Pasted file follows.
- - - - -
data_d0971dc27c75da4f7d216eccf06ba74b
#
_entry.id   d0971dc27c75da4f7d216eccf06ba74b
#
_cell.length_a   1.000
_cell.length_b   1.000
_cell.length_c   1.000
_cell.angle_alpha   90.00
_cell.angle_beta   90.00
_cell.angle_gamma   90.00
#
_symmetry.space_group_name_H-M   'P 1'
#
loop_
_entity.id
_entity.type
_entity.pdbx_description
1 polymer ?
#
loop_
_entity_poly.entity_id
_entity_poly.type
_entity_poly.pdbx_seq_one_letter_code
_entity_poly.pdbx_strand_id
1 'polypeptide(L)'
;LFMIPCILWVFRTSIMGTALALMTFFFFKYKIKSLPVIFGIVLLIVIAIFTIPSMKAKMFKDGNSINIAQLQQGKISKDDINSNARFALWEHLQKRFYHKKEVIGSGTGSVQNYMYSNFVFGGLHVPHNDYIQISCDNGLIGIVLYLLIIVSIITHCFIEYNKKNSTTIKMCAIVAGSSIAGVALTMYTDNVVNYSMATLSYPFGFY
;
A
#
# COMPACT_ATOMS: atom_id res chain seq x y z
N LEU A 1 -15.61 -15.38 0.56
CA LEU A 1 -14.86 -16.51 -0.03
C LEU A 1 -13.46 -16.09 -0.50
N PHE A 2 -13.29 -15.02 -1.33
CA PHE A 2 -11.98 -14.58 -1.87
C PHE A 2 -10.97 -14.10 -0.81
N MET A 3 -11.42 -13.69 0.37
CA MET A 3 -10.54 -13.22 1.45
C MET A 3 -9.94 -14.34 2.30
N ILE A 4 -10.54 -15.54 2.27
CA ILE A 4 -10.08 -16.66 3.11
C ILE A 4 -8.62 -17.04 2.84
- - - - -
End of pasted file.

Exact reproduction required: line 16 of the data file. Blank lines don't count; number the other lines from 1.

_entity.type